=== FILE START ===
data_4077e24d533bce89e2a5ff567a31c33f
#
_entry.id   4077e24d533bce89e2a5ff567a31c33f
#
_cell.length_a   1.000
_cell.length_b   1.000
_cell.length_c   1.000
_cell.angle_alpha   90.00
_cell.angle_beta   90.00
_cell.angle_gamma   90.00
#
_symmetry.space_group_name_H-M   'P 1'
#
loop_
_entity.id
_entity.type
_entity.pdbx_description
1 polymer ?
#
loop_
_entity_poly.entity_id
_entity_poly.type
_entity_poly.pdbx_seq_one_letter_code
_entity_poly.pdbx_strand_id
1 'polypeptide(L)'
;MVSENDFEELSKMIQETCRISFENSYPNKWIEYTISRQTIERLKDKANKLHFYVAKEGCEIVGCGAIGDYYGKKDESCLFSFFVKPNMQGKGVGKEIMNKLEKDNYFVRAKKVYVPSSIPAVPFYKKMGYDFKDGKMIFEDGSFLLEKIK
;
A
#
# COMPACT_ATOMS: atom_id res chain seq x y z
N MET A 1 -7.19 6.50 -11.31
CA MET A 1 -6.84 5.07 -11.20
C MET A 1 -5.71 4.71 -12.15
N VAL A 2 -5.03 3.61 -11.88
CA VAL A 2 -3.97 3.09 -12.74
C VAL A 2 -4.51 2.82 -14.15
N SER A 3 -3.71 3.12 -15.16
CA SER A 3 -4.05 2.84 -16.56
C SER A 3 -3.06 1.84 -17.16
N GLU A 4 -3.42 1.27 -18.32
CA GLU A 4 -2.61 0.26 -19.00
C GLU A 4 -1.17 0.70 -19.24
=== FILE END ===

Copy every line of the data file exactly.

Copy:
data_4077e24d533bce89e2a5ff567a31c33f
#
_entry.id   4077e24d533bce89e2a5ff567a31c33f
#
_cell.length_a   1.000
_cell.length_b   1.000
_cell.length_c   1.000
_cell.angle_alpha   90.00
_cell.angle_beta   90.00
_cell.angle_gamma   90.00
#
_symmetry.space_group_name_H-M   'P 1'
#
loop_
_entity.id
_entity.type
_entity.pdbx_description
1 polymer ?
#
loop_
_entity_poly.entity_id
_entity_poly.type
_entity_poly.pdbx_seq_one_letter_code
_entity_poly.pdbx_strand_id
1 'polypeptide(L)'
;MVSENDFEELSKMIQETCRISFENSYPNKWIEYTISRQTIERLKDKANKLHFYVAKEGCEIVGCGAIGDYYGKKDESCLFSFFVKPNMQGKGVGKEIMNKLEKDNYFVRAKKVYVPSSIPAVPFYKKMGYDFKDGKMIFEDGSFLLEKIK
;
A
#
# COMPACT_ATOMS: atom_id res chain seq x y z
N MET A 1 -7.19 6.50 -11.31
CA MET A 1 -6.84 5.07 -11.20
C MET A 1 -5.71 4.71 -12.15
N VAL A 2 -5.03 3.61 -11.88
CA VAL A 2 -3.97 3.09 -12.74
C VAL A 2 -4.51 2.82 -14.15
N SER A 3 -3.71 3.12 -15.16
CA SER A 3 -4.05 2.84 -16.56
C SER A 3 -3.06 1.84 -17.16
N GLU A 4 -3.42 1.27 -18.32
CA GLU A 4 -2.61 0.26 -19.00
C GLU A 4 -1.17 0.70 -19.24